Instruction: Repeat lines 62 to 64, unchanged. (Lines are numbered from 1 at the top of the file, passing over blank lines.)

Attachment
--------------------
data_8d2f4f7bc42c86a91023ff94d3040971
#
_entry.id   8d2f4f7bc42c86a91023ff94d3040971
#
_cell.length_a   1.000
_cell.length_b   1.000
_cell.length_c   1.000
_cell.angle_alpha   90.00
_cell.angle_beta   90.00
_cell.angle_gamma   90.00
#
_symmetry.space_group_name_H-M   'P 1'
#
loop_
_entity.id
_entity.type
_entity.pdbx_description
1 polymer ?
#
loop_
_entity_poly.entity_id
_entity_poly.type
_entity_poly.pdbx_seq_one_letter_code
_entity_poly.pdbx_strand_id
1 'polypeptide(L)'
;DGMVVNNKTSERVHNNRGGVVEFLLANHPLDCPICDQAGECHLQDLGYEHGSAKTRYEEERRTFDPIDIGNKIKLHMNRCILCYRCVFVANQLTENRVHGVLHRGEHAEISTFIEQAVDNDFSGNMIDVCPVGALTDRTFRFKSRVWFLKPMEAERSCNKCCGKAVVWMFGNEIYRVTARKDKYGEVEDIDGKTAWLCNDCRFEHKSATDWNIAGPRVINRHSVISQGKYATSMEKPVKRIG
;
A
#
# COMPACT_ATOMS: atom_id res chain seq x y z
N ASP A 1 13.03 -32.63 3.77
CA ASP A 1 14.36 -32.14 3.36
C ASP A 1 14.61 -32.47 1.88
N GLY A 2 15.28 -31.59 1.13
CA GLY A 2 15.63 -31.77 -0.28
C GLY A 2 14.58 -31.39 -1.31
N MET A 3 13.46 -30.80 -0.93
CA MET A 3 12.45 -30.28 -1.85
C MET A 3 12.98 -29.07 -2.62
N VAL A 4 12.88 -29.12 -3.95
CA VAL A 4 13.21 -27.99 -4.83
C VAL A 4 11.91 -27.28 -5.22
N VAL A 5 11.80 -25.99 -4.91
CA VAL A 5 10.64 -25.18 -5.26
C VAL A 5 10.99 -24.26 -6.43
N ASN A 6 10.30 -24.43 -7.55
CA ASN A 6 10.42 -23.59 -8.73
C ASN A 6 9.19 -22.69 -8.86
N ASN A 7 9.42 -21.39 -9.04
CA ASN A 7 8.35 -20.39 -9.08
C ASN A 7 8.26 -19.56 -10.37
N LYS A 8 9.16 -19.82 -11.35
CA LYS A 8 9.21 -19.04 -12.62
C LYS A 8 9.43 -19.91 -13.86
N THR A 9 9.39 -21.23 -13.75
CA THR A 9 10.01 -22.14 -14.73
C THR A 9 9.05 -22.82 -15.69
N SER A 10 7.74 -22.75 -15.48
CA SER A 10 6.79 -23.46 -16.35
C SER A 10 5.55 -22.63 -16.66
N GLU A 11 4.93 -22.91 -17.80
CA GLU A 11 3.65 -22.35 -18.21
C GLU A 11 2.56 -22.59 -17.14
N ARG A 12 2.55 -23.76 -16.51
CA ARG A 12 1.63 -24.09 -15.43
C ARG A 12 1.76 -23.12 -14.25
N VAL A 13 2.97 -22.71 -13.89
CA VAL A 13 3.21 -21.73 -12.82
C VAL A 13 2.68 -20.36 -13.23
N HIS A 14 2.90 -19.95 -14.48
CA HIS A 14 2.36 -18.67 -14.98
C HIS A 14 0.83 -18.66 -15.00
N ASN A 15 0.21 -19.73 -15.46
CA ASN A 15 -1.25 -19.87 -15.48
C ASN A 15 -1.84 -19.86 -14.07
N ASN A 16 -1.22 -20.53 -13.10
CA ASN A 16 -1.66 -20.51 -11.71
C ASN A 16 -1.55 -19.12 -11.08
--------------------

CA GLU A 11 3.65 -22.35 -18.21
C GLU A 11 2.56 -22.59 -17.14
N ARG A 12 2.55 -23.76 -16.51